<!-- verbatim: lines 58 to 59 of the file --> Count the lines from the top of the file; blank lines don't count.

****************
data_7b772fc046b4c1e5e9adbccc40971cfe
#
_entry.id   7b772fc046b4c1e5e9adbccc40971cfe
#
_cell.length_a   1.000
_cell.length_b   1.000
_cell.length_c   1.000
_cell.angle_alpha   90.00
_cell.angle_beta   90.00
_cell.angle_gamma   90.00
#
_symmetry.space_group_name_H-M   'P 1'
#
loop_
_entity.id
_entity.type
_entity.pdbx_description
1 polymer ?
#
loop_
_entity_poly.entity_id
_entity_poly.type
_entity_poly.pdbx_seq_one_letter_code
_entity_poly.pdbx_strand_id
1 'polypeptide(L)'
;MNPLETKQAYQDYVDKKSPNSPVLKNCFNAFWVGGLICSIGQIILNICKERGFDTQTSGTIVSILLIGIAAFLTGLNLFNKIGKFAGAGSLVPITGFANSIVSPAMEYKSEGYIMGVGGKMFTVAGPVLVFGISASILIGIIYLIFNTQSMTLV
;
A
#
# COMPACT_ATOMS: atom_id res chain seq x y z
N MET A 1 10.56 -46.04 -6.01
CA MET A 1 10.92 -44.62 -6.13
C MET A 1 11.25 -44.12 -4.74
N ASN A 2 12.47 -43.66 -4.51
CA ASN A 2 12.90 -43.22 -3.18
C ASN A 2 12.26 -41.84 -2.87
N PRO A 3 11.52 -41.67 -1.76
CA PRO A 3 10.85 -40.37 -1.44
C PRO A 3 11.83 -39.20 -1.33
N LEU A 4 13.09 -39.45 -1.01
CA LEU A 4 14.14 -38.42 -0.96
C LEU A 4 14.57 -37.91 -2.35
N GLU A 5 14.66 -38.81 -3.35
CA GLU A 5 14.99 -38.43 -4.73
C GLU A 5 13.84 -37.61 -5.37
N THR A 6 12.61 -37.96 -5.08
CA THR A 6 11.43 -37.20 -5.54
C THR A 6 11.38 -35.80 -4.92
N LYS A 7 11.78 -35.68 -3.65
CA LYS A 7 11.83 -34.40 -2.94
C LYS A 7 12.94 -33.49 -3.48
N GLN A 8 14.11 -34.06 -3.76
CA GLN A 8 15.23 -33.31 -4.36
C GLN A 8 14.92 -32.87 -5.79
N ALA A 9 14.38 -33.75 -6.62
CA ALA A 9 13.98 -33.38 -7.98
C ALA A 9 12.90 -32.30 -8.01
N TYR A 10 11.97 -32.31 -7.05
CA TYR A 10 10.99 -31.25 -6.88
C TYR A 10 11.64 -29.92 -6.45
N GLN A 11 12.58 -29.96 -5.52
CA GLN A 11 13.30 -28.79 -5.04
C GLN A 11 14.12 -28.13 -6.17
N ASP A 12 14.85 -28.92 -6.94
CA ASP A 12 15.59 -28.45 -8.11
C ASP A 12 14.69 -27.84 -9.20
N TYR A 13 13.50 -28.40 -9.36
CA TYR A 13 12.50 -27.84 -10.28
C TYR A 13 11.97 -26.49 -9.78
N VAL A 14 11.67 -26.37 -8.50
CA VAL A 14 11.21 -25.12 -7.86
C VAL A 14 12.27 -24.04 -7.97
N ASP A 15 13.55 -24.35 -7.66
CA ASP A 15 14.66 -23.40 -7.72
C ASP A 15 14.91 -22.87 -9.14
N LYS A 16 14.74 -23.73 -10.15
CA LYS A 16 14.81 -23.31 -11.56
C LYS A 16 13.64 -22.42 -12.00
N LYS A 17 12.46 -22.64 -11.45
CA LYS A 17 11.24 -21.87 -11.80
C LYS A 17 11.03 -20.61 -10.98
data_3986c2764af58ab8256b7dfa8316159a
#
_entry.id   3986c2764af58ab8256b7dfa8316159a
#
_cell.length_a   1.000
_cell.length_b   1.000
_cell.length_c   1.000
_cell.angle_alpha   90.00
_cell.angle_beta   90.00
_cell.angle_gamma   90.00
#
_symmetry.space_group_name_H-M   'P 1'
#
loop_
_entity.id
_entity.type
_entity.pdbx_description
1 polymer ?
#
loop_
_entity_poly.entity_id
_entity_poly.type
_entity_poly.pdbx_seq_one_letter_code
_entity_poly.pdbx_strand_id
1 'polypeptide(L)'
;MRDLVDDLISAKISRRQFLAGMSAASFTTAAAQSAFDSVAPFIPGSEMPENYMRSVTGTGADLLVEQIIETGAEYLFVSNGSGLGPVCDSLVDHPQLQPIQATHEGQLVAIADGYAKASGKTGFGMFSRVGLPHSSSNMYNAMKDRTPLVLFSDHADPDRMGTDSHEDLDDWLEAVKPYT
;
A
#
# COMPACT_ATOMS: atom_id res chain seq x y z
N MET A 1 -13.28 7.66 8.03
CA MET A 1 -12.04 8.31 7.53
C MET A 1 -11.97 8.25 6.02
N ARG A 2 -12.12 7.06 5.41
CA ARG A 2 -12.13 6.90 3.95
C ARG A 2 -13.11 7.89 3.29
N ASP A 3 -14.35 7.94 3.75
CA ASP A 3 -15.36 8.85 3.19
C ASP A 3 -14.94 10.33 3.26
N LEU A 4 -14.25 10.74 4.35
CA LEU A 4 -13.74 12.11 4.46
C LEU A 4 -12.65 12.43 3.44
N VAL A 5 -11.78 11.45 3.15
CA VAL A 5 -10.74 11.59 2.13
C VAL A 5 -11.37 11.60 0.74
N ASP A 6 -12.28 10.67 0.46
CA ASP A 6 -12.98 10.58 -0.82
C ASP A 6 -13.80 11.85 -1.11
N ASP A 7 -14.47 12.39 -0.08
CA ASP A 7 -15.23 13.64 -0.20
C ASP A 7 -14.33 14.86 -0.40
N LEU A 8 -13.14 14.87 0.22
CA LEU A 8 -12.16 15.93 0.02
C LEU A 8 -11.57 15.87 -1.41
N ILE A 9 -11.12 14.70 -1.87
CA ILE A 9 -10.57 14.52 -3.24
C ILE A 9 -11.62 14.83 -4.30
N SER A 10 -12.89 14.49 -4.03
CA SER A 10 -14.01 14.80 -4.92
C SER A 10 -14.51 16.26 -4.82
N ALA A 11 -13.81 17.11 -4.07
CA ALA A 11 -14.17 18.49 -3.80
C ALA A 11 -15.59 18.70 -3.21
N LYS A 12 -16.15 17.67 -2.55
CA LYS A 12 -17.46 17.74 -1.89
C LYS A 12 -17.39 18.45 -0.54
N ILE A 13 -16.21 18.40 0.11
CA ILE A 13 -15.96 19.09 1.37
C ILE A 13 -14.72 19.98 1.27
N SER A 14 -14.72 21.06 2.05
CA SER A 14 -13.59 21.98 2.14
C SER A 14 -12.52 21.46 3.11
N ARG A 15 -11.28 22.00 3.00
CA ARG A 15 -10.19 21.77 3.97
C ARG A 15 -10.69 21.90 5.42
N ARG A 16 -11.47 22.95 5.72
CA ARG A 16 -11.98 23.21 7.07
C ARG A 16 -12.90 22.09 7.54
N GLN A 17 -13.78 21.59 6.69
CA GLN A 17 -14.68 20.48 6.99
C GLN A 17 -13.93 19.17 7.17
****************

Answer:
N TYR A 10 11.97 -32.31 -7.05
CA TYR A 10 10.99 -31.25 -6.88